The global market for intelligent mobility is predicted to be worth around £900bn by 2025, with the potential to reduce the amount of cars needed on urban roads globally by up to 20 million vehicles per year and resulting in emission savings of 56 megatonnes CO2 per year.
So what is it exactly? Intelligent Transport Systems (ITS) encompass a broad range of information and communication technologies that improve safety, efficiency and performance of transportation systems. These technologies are used to collect data which is analysed and distributed through different channels to varying terminals in order to improve the capacity of traffic networks and serve commuters better.
[easy-tweet tweet=”Digitalization of traffic infrastructure has led to a new #service intelligent transport model”]
This digitalization of traffic infrastructure has led to a new service intelligent transport model: Mobility as a Service (MaaS). Currently commuters buy the means of mobility, such as a car or a bike, or the tickets for a specific transport mode. MaaS uses networked transport systems to introduce a pay-as-you-go approach, so when a commuter selects the service, price, timing and destination, the MaaS system recommends the optimum travel plan, which may include several means of transport. Providers, including train, bus and taxi companies, will transmit their information in a common format, which passengers will access using just one website, app or agent, regardless of their destination or chosen mode of transport.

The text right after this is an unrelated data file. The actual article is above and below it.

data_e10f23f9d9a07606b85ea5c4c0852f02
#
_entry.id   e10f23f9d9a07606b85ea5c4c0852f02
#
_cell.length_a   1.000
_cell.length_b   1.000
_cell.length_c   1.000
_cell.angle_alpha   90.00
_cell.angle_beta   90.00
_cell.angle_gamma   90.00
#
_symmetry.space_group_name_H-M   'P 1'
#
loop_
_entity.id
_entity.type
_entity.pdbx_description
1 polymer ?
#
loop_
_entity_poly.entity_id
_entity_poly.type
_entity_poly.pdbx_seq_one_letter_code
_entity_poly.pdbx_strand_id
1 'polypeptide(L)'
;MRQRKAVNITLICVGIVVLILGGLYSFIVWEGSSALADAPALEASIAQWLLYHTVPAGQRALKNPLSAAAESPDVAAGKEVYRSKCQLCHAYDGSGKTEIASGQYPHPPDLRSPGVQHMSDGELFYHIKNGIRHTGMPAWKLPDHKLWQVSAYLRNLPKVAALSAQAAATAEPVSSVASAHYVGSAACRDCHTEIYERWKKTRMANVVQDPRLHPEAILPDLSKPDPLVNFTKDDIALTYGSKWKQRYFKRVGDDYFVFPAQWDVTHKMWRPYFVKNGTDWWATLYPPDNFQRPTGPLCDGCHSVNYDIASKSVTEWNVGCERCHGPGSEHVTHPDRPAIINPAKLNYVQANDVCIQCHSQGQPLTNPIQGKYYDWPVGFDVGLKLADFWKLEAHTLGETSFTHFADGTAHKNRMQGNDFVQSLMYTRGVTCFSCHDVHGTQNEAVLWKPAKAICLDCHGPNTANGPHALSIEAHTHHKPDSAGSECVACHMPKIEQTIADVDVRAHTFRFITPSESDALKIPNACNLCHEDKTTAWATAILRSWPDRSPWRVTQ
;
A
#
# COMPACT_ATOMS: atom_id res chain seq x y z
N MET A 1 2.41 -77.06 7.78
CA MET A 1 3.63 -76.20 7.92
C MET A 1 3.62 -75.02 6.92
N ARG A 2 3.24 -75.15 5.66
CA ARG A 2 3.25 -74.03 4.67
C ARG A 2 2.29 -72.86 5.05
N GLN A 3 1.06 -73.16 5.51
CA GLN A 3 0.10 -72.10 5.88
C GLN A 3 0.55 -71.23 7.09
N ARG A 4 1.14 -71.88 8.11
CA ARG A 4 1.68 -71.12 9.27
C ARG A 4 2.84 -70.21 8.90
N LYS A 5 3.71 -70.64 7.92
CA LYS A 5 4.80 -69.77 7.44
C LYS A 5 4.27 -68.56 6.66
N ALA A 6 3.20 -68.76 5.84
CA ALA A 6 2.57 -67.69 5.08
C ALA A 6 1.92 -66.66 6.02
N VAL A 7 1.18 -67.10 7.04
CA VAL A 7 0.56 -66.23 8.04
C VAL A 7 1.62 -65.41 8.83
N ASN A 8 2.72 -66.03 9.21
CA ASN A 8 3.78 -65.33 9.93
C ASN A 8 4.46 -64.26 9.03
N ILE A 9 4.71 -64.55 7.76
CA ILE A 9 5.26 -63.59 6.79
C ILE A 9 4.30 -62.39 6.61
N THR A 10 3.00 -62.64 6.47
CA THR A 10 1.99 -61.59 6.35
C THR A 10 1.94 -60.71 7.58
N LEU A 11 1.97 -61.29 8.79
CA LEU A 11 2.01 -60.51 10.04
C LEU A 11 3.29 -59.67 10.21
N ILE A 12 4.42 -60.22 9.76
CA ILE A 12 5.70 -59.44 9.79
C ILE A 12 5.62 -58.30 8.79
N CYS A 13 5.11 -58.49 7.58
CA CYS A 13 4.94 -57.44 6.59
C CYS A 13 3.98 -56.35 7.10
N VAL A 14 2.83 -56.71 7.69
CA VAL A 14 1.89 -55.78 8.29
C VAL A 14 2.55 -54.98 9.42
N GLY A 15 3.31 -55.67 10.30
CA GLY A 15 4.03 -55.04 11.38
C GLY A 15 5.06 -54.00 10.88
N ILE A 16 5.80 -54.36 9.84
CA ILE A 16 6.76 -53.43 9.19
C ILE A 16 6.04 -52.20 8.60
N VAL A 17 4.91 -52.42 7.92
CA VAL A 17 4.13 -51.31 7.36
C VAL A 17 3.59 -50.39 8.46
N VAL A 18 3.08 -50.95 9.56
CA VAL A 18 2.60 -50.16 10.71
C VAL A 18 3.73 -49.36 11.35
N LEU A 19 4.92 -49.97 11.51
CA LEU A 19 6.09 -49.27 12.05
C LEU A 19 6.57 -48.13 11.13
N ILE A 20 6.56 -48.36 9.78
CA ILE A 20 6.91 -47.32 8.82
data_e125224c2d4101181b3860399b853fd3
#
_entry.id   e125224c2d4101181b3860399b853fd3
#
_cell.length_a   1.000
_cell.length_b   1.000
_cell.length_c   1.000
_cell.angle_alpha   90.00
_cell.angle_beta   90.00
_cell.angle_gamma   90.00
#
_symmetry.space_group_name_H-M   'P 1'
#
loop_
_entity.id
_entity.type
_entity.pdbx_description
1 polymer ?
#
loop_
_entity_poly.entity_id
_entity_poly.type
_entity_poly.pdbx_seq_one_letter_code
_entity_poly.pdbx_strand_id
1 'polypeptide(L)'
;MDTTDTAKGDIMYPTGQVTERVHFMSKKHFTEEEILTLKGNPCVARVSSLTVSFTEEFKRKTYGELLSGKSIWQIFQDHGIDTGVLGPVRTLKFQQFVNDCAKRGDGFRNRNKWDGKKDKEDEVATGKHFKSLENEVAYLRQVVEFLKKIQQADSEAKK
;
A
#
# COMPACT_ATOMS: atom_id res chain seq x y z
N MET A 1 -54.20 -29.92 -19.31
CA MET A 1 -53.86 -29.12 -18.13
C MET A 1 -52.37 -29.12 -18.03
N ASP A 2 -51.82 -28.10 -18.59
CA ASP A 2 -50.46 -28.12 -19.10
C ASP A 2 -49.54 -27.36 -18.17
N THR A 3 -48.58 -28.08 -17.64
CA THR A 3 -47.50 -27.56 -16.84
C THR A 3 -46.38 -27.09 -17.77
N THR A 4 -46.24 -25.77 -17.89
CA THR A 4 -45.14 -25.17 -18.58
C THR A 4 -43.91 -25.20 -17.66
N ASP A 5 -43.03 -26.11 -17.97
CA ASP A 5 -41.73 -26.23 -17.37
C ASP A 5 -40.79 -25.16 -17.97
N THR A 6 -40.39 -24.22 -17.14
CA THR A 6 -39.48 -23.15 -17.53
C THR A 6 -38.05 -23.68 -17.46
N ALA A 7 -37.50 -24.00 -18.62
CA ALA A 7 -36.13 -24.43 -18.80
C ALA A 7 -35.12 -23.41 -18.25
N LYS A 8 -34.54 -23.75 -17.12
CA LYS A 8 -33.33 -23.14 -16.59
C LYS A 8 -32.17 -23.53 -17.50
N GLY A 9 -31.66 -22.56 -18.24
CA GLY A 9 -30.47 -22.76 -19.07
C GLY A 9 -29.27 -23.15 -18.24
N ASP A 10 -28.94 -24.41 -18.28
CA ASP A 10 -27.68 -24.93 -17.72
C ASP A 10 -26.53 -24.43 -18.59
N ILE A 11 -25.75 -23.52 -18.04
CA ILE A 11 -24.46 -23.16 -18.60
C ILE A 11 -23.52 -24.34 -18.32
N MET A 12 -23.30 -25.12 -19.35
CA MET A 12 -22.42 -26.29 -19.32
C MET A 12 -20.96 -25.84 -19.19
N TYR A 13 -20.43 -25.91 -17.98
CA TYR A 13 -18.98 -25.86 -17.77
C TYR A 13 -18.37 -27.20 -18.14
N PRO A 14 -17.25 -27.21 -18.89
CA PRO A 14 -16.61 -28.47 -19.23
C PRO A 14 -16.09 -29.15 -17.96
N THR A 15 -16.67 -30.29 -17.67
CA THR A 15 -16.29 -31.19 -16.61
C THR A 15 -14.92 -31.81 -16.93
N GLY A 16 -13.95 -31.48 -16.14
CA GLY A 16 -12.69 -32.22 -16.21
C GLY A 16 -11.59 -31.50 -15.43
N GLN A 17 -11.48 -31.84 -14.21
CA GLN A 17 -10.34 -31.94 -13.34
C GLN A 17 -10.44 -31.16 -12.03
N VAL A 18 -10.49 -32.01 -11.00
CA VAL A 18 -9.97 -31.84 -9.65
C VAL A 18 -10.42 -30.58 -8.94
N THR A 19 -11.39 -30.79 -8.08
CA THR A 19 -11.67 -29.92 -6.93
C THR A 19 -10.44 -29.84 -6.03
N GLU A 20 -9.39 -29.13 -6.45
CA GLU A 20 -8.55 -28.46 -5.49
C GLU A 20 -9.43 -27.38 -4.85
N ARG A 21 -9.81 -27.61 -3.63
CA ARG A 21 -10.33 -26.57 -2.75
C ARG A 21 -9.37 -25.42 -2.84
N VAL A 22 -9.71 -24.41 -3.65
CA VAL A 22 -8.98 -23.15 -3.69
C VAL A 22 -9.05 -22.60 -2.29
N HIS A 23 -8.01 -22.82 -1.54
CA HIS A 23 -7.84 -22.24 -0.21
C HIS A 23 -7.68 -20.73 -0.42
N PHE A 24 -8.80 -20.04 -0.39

And this is where Finland is already leading the way, where road infrastructure and public transport already benefit from intelligent traffic solutions. In 2015, over 23 key organisations joined forces to establish the world’s first MaaS ecosystem for traffic, which is changing the face of public transport by harnessing the capabilities of public and private entities and creating a seamless, demand-based, and flexible travel experience for the public.
Open data for the open road
MaaS will only work if the system is fed timely, accurate data, which is something Transport for London (TfL) is facilitating through the opening up of its data silos to outside agencies. In doing so, the capital’s transport authority is working out how it can disrupt itself rather than disrupting others. TfL, which operates one of the largest contactless payment systems in Europe, has responsibility not only for public transport but also the capital’s roads and traffic lights – as well as an emerging MaaS operation of its own. This is growing all the time, and TfL expects to integrate various shared mobility options as the various transport service markets converge.
Other cities are outsourcing this work to third-parties, with Montreal and Denver contracting with Xerox, the company best-known for its office automation products. It already processes more than a million public transport tickets every day alongside 16m parking fines per year.
[easy-tweet tweet=”Xerox’s research indicates that 51% of Europeans will decide where to live on the basis of mobility services.”]